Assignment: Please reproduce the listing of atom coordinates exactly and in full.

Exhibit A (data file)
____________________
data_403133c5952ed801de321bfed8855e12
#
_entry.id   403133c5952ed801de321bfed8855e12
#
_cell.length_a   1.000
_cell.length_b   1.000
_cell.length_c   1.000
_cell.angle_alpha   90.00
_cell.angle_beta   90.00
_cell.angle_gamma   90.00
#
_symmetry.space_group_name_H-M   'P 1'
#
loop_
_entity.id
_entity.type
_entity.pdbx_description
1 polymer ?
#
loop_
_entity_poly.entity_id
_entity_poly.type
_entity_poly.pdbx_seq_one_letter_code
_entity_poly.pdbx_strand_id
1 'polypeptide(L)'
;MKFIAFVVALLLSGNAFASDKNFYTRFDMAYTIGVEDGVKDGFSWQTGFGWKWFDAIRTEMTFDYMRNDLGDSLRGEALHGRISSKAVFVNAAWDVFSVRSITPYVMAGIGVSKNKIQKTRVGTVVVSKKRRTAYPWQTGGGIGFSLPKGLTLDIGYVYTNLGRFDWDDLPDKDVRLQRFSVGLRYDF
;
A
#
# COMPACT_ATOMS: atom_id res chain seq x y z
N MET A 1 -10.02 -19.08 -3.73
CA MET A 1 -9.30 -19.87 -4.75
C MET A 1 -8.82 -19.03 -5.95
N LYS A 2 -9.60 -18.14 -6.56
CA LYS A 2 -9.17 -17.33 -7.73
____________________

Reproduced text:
data_403133c5952ed801de321bfed8855e12
#
_entry.id   403133c5952ed801de321bfed8855e12
#
_cell.length_a   1.000
_cell.length_b   1.000
_cell.length_c   1.000
_cell.angle_alpha   90.00
_cell.angle_beta   90.00
_cell.angle_gamma   90.00
#
_symmetry.space_group_name_H-M   'P 1'
#
loop_
_entity.id
_entity.type
_entity.pdbx_description
1 polymer ?
#
loop_
_entity_poly.entity_id
_entity_poly.type
_entity_poly.pdbx_seq_one_letter_code
_entity_poly.pdbx_strand_id
1 'polypeptide(L)'
;MKFIAFVVALLLSGNAFASDKNFYTRFDMAYTIGVEDGVKDGFSWQTGFGWKWFDAIRTEMTFDYMRNDLGDSLRGEALHGRISSKAVFVNAAWDVFSVRSITPYVMAGIGVSKNKIQKTRVGTVVVSKKRRTAYPWQTGGGIGFSLPKGLTLDIGYVYTNLGRFDWDDLPDKDVRLQRFSVGLRYDF
;
A
#
# COMPACT_ATOMS: atom_id res chain seq x y z
N MET A 1 -10.02 -19.08 -3.73
CA MET A 1 -9.30 -19.87 -4.75
C MET A 1 -8.82 -19.03 -5.95
N LYS A 2 -9.60 -18.14 -6.56
CA LYS A 2 -9.17 -17.33 -7.73